Album review: The Black Keys, “Turn Blue”By Dylan Owens | May 13th, 2014 | 1 Comment »
Coming off anÂ undisputed mainstream crossover, 2011â€™s â€śEl Camino,â€ť The Black Keys have reached that level that every band aspires to and every fan dreads. Once a best-kept blues-rock secret, guitarist Dan Auerbach and drummer Patrick Carney are now an arena-touring sensation.
The music, fans argue, is rarely the same after crossing over. But is that a bad thing? Do we want The Black Keys to release another handful of â€śRubber Factoryâ€ťs and â€śThickfreaknessâ€ťs? Surely any fan would be curious to find out where this last three years, an unprecedented gap between releases for the band, has taken their newly tightened pop rock, especially after its absurd marketing campaign. (I canâ€™t be the only one hoping for a Mike Tyson spoken-word cameo here.)
â€śTurn Blueâ€ť is hardly in the spirit of the Keysâ€™ newfound success. Itâ€™s a long play album, cohesive in its murk with few of the classic rock sashays ofÂ last album. If the success of â€śEl Caminoâ€ť was a surprise party, â€śTurn Blueâ€ť is a meditative decamp somewhere closer to their point of origin, far away from the hangers-on, but without nostalgic retreading.
Itâ€™s an understandable direction. While Carney seems in good spirits, Auerbach has gone through a very messy, very public divorce over the last year. Itâ€™s made for potent song fodder: much of â€śTurn Blueâ€ť is spent airing his dirty laundry. â€śThe house it burned, but nothing there was mine,â€ť Auerbach sings on lament â€śIn Our Prime,â€ť a reference to when his wife reportedly set fire to their Nashville home last year. â€śBullet In The Brainâ€ť is much less subtle: â€śBullet in the brain / I prefer than to remain the same.â€ť Point taken.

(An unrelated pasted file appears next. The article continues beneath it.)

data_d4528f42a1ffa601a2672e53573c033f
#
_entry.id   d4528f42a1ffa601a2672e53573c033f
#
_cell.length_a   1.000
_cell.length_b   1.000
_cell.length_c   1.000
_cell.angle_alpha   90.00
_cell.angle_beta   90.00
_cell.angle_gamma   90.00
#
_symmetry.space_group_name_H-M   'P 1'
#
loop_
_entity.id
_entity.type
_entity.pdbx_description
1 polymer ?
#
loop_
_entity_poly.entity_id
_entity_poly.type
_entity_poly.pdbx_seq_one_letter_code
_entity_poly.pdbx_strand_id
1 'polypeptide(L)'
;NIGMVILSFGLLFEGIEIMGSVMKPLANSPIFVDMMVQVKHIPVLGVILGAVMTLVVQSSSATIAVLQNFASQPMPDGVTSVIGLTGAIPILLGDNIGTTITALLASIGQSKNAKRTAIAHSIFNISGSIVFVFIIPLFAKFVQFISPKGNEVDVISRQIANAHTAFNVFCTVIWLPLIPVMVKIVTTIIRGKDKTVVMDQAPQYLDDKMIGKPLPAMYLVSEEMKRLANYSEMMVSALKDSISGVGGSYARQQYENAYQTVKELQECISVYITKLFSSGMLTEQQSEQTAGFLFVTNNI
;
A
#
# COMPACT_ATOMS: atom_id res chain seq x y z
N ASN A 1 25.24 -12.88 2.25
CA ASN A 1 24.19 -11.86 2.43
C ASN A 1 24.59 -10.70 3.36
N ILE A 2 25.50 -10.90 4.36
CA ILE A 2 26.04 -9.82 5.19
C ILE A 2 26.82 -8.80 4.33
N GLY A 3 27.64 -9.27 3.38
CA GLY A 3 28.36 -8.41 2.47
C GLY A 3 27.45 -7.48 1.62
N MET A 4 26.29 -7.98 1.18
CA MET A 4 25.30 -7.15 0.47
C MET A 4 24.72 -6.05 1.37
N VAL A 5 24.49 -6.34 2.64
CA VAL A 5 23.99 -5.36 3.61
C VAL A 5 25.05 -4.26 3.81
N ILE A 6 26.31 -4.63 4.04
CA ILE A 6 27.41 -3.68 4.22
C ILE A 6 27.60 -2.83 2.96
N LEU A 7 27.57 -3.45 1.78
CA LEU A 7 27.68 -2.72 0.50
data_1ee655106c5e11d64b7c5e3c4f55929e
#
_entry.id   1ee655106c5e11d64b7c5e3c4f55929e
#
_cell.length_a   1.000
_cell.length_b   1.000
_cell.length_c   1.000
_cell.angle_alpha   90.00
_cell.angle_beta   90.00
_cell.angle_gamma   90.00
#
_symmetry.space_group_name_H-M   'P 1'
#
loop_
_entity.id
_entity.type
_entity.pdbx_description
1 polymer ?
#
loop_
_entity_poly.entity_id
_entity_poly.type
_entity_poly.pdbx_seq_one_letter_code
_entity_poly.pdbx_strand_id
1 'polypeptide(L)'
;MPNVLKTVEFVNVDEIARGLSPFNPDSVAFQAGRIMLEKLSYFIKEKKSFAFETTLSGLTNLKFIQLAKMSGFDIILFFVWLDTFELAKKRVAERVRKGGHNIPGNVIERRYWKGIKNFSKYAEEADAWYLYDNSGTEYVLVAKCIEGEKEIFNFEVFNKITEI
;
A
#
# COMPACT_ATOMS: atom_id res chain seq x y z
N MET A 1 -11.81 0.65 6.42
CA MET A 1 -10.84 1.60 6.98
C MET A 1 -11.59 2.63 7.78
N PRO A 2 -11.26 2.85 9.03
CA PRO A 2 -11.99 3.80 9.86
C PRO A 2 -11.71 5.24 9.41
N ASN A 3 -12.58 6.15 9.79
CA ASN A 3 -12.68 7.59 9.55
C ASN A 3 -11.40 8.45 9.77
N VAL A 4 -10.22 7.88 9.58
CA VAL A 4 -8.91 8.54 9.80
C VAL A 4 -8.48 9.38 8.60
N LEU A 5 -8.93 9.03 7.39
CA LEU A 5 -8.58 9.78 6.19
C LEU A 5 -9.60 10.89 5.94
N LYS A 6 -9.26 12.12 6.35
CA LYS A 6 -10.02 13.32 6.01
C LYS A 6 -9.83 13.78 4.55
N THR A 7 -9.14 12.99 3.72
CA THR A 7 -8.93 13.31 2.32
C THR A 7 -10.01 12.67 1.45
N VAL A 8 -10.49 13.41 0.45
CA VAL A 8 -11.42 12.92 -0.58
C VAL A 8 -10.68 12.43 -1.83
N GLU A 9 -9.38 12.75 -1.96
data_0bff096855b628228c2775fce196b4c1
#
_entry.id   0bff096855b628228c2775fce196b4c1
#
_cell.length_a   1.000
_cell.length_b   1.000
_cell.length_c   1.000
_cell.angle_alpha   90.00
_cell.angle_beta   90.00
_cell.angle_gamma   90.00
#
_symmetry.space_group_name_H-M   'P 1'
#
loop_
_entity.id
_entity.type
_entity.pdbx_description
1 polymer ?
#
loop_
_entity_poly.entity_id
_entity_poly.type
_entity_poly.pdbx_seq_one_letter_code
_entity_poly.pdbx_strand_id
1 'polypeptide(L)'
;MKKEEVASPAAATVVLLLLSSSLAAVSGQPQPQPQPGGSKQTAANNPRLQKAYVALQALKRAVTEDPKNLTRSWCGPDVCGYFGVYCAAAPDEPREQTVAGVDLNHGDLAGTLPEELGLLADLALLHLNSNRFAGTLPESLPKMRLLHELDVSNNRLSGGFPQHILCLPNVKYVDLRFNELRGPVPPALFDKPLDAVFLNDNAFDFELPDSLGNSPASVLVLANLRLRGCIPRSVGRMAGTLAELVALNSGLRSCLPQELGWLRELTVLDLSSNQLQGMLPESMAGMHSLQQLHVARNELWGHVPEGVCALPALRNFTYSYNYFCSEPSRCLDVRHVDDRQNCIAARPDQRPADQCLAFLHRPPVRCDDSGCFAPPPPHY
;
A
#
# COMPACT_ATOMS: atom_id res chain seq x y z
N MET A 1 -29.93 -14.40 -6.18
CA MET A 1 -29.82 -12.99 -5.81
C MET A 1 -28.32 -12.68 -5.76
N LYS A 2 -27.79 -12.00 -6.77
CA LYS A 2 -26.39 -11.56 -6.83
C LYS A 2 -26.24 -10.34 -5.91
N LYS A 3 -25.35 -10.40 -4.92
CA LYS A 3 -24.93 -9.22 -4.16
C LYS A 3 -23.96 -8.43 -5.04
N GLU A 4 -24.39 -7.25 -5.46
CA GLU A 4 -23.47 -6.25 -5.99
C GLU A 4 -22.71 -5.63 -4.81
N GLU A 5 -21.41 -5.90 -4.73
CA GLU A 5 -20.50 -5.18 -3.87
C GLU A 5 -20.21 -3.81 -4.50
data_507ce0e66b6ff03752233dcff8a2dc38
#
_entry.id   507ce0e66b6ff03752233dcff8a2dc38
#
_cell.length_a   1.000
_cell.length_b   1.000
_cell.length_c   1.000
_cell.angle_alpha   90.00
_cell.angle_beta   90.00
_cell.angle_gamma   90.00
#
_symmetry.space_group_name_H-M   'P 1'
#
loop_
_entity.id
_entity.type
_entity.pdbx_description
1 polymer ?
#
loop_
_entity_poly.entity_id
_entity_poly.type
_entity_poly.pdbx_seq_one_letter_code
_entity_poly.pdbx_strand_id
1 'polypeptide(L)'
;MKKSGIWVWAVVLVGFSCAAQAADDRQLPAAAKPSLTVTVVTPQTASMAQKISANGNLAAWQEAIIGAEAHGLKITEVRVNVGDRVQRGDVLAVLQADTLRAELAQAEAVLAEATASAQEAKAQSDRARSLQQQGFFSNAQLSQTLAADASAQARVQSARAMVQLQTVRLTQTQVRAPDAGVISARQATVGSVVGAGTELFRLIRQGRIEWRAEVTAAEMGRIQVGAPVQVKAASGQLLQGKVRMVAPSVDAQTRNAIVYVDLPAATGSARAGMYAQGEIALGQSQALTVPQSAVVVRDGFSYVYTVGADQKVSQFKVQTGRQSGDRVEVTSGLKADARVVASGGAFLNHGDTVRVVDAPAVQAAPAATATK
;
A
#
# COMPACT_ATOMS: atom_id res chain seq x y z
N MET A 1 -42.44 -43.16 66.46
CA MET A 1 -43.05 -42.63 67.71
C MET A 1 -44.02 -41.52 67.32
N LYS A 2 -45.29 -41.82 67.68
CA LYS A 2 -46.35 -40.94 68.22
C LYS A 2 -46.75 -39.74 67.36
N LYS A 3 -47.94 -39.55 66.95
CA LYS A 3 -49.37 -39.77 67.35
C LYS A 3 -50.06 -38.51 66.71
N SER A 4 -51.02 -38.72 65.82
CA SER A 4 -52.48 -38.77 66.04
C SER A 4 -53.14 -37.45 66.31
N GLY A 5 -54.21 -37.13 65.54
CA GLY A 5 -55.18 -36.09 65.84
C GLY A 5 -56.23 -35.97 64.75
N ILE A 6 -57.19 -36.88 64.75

Brian Burton, aka Danger Mouse, returns to produce on the record, and his hand lends a predictable buff to the proceedings. The cheesy synth modulations and choral backing we heard so much of on the new Broken Bells record recurrs throughout, though a touch subtler here, limited toÂ choruses and fills for the most part (â€ś10 Lovers,â€ť â€śWeight of Loveâ€ť). Burton even snuck a sample on the record on â€śYear In Review,â€ť a sure sign of the times in the bandâ€™s trajectory.
Produced as it is, “Turn Blue”Â also contains moments of unfettered blues rock that rival anything inÂ their catalogue. Channeling Duane Allman, Auerbachâ€™s 12-bar guitar solos breath an unpredictable wiliness into the once-closed crevices between chorus and verse. Always an accent, never a crutch, itÂ won’tÂ swamp theÂ impatient ear. Instead, for songs as straightforward as â€śItâ€™s Up To You Now,â€ť it imbues wriggling energy, a viability in otherwise staid formulas.
With something old, something new and a whole lottaÂ blue, the Black Keysâ€™ â€śTurn Blueâ€ť stems from the dissolution of a wedding. But through the pain, Auerbach has crafted an unexpectedly potent requiem, and proved that through thirteen years together, he and Carney still have aÂ spark, and canÂ still make you smile.
Dylan Owens is Reverbâ€™s all-purpose news blogger and album reviewer. You can read more from him in Relix magazineÂ and the comment sections ofÂ WORLDSTARHIPHOP.